Today on C-SPAN’s Washington Journal, a caller questioned Vets for Freedom (VFF) founder David Bellavia about the group’s attacks on Vietnam veteran Sen. Chuck Hagel (R-NE). Bellavia quickly praised Hagel, saying he was a “patriot.” “You don’t question another man’s service,” said Bellavia.” “I will never attack a Vietnam veteran, like some of these other individuals have during this political season.”
Content he paid enough lip-service to Hagel, he then began attacking the senator, an outspoken critic of the Bush administration. Bellavia’s dismissed the Hagel’s service in Vietnam — for which he earned a Vietnamese Cross of Gallantry, Purple Heart, Army Commendation Medal, and the Combat Infantryman Badge — as irrelevant to the current conflict:
BELLAVIA: Sen. Hagel has never been shot at in Iraq, he’s never seen what an IED looks like or been detonated on. This is an individual that could embed himself instead of doing a two-day congressional delegation. Go out there, walk with the troops, see what’s going on on the ground. […]
Now, again, with Sen. Hagel — my problem with Sen. Hagel is, again, his experienced is based on what? The Mekong Delta. It’s based to Vietnam, a totally different fight, a totally different enemy, and by the way, it was 30 years ago.
It’s doubtful there any military experts who would agree with Bellavia that there’s nothing to learn from past U.S. conflicts. In 2000, President Bush even said, “A generation shaped by Vietnam must remember the lessons of Vietnam.” Bellavia and VFF also have no problem with Sen. John McCain (R-AZ), even though he also fought in a war “30 years ago.”
VFF is largely a front group for the Bush administration, with their supposedly “objective” work being pushed by former White House officials. The organization has gone after lawmakers, such as Hagel and Sen. Jim Webb (D-VA), who have dared to oppose the Bush administration’s policies in Iraq.
Additionally, just because Bellavia and other VFF members have served in Iraq doesn’t mean that they speak for all U.S. troops. Other soldiers and veterans — including groups like VoteVets — are increasingly rejecting the Bush administration’s policies.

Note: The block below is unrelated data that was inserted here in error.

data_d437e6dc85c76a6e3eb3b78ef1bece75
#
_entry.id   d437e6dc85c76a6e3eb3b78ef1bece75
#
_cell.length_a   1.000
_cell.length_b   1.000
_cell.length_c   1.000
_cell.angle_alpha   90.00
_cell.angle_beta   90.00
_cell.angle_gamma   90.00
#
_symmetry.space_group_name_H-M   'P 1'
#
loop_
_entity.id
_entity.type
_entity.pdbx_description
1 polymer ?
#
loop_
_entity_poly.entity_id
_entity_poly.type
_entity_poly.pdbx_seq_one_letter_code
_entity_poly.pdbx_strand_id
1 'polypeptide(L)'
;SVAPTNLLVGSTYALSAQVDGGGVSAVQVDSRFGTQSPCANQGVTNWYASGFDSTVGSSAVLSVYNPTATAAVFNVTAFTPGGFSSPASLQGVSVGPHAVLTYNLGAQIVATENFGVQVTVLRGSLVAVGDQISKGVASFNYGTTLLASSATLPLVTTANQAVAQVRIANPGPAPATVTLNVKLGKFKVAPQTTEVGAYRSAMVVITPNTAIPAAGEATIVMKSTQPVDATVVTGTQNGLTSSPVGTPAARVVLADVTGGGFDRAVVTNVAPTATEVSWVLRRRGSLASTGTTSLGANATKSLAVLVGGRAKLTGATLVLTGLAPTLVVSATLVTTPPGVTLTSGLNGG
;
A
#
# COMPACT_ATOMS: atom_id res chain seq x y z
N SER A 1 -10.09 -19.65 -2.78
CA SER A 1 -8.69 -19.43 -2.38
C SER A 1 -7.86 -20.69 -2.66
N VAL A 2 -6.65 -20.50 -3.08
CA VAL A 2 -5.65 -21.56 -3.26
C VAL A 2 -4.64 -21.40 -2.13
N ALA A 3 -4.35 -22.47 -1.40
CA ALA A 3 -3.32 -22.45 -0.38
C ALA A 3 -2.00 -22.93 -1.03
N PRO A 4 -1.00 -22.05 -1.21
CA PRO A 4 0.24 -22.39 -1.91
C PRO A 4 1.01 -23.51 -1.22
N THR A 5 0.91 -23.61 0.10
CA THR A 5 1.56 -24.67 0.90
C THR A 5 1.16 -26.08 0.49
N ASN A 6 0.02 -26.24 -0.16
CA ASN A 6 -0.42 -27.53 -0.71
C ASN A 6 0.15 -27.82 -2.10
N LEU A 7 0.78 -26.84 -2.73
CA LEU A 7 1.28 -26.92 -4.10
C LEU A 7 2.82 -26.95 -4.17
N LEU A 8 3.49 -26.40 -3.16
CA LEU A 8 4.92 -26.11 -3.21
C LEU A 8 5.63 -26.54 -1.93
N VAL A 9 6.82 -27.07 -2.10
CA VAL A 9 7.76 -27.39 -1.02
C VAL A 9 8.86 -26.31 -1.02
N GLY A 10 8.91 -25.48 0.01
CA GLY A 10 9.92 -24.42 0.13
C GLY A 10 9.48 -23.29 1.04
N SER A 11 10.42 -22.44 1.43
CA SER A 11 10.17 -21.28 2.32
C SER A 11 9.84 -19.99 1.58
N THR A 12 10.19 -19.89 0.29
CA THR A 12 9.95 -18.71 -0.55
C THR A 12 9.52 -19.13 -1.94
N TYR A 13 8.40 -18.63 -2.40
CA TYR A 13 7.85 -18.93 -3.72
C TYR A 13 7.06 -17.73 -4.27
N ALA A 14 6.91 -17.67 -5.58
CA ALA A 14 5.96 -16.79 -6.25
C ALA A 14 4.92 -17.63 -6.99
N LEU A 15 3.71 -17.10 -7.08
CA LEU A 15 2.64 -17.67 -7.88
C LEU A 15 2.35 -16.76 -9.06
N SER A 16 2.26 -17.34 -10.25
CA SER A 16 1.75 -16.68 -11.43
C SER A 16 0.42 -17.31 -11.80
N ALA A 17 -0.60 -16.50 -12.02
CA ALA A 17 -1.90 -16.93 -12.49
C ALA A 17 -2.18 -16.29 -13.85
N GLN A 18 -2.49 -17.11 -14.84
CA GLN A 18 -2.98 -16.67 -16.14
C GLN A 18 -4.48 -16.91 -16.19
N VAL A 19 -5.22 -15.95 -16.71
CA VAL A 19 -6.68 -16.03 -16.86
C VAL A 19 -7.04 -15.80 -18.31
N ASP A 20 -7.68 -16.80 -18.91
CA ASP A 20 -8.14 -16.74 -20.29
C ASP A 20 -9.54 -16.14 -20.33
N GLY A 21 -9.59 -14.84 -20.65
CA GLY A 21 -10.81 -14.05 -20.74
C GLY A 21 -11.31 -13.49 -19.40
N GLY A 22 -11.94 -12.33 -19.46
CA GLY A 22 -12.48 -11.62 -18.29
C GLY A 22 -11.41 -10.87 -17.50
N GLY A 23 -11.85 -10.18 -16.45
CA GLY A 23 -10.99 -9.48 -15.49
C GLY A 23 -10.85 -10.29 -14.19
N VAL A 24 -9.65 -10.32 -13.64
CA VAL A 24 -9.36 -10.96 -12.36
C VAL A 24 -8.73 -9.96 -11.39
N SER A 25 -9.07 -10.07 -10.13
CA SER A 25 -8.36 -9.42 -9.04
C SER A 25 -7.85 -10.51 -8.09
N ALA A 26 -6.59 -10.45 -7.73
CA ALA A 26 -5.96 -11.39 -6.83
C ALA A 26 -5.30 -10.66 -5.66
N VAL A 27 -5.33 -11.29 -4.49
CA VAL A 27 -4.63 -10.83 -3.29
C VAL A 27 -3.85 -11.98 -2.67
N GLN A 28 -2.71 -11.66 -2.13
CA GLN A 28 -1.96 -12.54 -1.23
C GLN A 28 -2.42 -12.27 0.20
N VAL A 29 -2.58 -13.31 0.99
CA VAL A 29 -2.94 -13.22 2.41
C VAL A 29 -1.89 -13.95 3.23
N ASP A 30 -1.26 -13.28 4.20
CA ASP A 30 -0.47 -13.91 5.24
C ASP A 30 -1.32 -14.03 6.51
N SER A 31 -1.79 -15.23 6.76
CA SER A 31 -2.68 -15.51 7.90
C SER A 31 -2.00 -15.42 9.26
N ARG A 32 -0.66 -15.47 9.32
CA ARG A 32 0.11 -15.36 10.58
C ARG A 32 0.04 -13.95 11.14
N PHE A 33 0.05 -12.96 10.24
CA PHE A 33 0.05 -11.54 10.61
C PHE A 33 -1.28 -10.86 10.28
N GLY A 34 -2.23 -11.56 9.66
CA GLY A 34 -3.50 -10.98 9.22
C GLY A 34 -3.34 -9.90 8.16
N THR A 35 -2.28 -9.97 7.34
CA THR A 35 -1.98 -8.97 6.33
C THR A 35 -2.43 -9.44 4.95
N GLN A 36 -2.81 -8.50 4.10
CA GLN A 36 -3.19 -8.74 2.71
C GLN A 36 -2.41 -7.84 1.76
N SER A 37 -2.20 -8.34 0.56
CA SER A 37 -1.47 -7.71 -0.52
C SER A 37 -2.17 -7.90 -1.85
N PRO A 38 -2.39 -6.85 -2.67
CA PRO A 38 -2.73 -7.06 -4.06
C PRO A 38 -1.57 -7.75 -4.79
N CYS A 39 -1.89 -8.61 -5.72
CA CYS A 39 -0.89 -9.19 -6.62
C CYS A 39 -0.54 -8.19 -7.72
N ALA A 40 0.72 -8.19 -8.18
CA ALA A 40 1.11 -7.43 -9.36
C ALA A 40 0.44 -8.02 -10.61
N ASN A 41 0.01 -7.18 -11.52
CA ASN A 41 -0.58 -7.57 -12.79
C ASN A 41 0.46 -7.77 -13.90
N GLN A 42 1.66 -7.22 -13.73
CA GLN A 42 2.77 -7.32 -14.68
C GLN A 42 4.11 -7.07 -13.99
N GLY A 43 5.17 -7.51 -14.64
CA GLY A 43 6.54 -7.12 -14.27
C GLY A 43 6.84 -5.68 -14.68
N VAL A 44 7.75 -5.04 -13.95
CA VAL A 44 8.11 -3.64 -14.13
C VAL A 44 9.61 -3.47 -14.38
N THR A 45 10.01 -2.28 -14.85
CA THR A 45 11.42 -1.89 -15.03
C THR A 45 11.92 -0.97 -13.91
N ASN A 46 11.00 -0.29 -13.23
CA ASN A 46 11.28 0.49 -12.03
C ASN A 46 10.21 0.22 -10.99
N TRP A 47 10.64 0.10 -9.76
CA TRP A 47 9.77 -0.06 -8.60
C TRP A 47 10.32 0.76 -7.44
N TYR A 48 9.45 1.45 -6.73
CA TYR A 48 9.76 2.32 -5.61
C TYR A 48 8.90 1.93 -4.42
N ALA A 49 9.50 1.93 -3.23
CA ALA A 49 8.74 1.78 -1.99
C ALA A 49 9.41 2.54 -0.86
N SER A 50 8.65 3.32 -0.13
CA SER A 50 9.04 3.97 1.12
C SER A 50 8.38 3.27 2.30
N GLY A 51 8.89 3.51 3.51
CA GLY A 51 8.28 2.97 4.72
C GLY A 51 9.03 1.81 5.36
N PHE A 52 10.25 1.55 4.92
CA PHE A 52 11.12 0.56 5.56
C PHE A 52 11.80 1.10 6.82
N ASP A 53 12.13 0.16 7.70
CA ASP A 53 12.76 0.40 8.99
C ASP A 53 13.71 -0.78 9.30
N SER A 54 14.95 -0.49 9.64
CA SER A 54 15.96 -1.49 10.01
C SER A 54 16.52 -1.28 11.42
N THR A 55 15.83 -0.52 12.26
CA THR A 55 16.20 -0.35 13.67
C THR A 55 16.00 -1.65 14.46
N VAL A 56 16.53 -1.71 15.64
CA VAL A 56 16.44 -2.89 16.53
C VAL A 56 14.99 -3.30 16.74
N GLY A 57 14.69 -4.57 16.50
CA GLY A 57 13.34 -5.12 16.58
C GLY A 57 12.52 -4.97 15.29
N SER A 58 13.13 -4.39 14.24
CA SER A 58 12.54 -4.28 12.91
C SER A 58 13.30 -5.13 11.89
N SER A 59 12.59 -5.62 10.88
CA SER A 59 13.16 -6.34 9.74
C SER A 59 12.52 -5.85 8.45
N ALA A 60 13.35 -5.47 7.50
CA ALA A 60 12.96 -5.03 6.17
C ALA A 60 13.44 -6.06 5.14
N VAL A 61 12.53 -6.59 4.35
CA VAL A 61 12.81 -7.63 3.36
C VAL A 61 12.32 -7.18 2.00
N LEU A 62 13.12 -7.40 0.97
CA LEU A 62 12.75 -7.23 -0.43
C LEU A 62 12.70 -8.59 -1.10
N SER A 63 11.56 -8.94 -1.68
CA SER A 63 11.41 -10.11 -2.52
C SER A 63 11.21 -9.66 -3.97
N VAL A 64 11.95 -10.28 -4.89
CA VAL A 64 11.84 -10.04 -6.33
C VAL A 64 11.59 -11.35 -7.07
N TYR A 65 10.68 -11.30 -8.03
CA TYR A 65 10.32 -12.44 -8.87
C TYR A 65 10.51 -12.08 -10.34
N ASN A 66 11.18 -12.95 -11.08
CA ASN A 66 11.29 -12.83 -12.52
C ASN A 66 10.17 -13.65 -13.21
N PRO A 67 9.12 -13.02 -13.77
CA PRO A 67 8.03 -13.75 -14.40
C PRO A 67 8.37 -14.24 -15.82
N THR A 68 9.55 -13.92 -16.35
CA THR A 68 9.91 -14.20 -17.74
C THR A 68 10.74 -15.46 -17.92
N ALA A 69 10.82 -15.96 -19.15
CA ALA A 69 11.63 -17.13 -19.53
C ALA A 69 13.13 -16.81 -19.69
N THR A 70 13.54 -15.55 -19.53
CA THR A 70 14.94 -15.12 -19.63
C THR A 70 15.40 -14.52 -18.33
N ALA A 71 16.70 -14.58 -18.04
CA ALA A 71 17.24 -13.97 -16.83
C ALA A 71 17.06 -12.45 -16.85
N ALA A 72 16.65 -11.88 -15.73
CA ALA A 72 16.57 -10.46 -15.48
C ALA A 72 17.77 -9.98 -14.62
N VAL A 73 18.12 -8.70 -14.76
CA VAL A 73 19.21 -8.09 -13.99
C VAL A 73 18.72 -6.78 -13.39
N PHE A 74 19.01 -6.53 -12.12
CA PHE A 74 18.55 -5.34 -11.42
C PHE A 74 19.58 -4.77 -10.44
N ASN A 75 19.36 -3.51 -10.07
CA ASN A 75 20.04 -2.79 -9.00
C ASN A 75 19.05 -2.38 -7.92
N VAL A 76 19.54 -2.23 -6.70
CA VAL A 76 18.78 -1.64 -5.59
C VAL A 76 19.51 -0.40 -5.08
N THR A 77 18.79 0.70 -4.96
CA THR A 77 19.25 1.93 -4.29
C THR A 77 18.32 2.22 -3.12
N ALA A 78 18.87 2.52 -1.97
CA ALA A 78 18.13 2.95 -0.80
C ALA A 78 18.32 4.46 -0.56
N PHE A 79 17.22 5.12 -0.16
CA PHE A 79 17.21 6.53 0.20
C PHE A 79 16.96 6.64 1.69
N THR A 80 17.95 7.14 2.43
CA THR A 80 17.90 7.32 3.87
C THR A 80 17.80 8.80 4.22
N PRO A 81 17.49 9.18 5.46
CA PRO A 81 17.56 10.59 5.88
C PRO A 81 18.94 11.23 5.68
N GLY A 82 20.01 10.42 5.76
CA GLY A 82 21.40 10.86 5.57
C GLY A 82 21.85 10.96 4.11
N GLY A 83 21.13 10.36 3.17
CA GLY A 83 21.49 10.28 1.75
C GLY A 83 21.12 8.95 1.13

BELLAVIA: Chuck Hagel, he’s a proud American warrior. He’s a patriot. But show me what battle he fought in Iraq. A man’s war — You don’t question another man’s service. I will never attack a Vietnam veteran, like some of these other individuals have during this political season. I think it’s absolutely ridiculous.
But with all due respect, your 50 years of Middle East experience — Just spend 50 minutes in Iraq and you can bring yourself up to speed. But Sen. Hagel — we can disagree on a lot of issues — but Sen. Hagel has never been shot at in Iraq, he’s never seen what an IED looks like or been detonated on. This is an individual that could embed himself instead of doing a two-day congressional delegation. Go out there, walk with the troops, see what’s going on on the ground.
Ma’am, I’ve served over a year and our organization is just stock-full of Purple Heart and Valor Award winners. We’ve seen the worst of this fight. There’s no propaganda here, ma’am. We love America. We want to win the war that our Congress sent us to fight. You don’t send Americans — men and women — to lose a war, to end a stalemate. You send them to win in a war, and that’s what we’re trying to do. And you know what? We’re closer today than we ever have been.
BRAWNER: On the point that the caller might have been trying to make here, is that as a soldier on the ground in the moment, wouldn’t it be difficult to step back and get a broader view of what’s going on, that Sen. Hagel, with all of his experience serving in the Senate — that he can step back and take a broader view of the situation?
BELLAVIA: You know, that is precisely why we went back to Iraq. This is the second trip I’ve made with a member of the media. That is basically the underlying theme of why we went back to Iraq. Because it isn’t possible — it’s almost like you’re incubated and you’re cut off — so go back when you don’t have a rifle and you’re not in charge of soldiers.
Now, again, with Sen. Hagel — my problem with Sen. Hagel is, again, his experienced is based on what? The Mekong Delta. It’s based to Vietnam, a totally different fight, a totally different enemy, and by the way, it was 30 years ago. That doesn’t cheapen his service. That doesn’t cheapen his expertise. But when it comes down to Iraq, I will take that specialist who’s 20 years old from Decorah, Iowa, who served three tours in combat, over anything any member of the House or Senate has to say. They’ve been there, they’ve done that, and they deserve to have a platform to share what they’ve experienced.